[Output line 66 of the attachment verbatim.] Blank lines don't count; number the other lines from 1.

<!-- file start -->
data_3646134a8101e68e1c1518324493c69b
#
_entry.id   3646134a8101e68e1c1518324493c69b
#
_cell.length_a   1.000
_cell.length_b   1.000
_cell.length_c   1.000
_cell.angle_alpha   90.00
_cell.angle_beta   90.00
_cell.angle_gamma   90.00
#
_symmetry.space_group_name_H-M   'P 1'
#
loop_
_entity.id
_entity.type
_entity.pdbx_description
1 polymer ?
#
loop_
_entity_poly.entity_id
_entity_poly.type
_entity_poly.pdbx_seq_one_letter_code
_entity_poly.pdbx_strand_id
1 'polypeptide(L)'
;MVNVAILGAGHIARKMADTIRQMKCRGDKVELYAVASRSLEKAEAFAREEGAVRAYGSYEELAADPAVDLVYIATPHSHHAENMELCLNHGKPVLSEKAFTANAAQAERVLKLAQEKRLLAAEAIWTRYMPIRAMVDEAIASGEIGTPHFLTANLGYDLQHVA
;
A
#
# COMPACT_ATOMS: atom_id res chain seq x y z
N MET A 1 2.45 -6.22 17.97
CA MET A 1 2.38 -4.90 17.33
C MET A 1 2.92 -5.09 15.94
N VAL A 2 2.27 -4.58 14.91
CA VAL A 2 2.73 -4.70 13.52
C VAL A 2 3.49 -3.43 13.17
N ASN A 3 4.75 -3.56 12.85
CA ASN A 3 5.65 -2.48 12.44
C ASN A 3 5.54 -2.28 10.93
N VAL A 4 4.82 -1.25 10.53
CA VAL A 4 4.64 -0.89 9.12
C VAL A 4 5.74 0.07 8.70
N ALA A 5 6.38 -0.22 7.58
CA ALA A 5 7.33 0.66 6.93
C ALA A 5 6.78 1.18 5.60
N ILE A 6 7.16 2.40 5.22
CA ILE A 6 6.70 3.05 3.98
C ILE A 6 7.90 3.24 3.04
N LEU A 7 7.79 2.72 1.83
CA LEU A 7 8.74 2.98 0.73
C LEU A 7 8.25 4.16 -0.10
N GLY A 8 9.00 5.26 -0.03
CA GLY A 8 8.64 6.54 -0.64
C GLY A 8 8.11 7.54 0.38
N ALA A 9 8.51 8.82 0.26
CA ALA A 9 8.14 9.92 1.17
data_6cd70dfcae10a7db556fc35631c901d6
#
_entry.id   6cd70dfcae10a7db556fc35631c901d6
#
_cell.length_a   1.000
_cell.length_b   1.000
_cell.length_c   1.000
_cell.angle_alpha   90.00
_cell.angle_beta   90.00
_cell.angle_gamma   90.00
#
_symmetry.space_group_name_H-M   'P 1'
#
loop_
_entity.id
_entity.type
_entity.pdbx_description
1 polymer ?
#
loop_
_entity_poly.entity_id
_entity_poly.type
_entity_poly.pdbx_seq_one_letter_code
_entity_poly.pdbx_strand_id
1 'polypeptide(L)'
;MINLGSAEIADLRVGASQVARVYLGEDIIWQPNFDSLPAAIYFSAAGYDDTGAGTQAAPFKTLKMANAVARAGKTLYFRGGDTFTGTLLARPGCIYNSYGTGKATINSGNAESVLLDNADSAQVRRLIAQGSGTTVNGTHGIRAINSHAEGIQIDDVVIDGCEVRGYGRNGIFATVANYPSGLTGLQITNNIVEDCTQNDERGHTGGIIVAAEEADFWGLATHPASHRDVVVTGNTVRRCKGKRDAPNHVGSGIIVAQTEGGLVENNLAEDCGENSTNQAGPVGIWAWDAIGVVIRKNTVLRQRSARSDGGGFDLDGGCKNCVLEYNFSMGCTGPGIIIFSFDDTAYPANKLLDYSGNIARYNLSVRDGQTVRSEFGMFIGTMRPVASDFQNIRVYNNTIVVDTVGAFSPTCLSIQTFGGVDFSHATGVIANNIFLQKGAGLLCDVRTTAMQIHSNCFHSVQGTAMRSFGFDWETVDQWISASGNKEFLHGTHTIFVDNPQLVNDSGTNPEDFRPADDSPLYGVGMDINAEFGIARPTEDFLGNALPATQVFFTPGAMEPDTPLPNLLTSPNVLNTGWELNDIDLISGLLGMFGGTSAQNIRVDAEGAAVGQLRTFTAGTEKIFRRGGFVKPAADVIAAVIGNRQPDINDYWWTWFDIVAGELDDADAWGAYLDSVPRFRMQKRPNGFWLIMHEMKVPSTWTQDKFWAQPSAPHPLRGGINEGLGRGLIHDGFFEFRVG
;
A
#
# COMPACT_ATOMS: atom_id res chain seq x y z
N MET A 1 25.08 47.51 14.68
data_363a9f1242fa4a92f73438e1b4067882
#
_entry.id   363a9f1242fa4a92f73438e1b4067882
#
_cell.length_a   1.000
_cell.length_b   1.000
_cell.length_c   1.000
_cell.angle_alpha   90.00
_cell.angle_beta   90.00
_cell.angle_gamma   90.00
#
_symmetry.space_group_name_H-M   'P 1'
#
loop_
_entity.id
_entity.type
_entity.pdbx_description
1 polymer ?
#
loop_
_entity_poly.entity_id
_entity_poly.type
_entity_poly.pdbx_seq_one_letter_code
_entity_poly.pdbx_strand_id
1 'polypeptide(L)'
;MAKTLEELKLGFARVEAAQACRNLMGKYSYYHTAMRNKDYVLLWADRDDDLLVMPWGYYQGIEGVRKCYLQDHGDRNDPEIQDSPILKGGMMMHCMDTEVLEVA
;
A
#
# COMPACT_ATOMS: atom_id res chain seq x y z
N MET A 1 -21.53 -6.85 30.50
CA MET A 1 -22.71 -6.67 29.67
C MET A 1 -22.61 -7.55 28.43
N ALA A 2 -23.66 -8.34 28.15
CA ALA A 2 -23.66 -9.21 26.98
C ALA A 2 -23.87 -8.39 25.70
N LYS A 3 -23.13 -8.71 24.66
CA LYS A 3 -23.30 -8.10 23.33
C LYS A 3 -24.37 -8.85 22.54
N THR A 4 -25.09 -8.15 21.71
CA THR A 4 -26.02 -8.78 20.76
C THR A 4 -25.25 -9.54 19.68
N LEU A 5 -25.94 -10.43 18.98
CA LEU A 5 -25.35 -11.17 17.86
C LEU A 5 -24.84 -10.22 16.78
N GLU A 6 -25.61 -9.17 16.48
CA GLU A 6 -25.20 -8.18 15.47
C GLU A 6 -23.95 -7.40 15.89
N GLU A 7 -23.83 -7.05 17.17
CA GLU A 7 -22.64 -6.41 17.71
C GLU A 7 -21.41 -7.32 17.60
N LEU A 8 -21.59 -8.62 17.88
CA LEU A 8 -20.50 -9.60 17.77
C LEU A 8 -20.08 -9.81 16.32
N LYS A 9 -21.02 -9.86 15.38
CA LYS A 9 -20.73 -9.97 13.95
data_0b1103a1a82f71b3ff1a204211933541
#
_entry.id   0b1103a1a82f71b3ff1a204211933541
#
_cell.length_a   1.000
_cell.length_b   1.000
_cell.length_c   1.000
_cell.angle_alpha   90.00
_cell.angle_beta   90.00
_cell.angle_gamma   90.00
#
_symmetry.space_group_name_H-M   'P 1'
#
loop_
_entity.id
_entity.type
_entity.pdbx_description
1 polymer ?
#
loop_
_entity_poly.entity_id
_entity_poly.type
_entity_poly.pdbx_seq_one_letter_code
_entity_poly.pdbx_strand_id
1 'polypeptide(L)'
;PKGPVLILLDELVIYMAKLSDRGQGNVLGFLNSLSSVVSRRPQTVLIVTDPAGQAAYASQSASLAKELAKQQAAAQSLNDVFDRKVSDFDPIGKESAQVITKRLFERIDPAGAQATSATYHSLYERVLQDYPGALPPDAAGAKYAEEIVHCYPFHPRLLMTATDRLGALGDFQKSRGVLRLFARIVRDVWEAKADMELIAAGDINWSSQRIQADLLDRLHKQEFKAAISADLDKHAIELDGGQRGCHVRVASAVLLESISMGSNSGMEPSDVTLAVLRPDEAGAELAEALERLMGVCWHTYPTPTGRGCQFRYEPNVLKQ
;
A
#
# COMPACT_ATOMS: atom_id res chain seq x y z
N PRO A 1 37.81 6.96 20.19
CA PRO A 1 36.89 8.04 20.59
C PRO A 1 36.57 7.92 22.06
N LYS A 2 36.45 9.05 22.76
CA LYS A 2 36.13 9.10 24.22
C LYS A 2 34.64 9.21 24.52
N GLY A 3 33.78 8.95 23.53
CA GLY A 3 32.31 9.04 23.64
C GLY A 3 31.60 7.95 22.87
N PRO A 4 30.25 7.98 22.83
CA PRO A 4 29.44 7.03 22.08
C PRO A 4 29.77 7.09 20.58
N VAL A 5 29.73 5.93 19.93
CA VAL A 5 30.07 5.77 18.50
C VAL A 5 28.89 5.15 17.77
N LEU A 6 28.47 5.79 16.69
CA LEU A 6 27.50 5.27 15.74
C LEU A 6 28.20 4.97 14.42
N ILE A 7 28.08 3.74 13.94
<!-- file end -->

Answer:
_cell.angle_gamma   90.00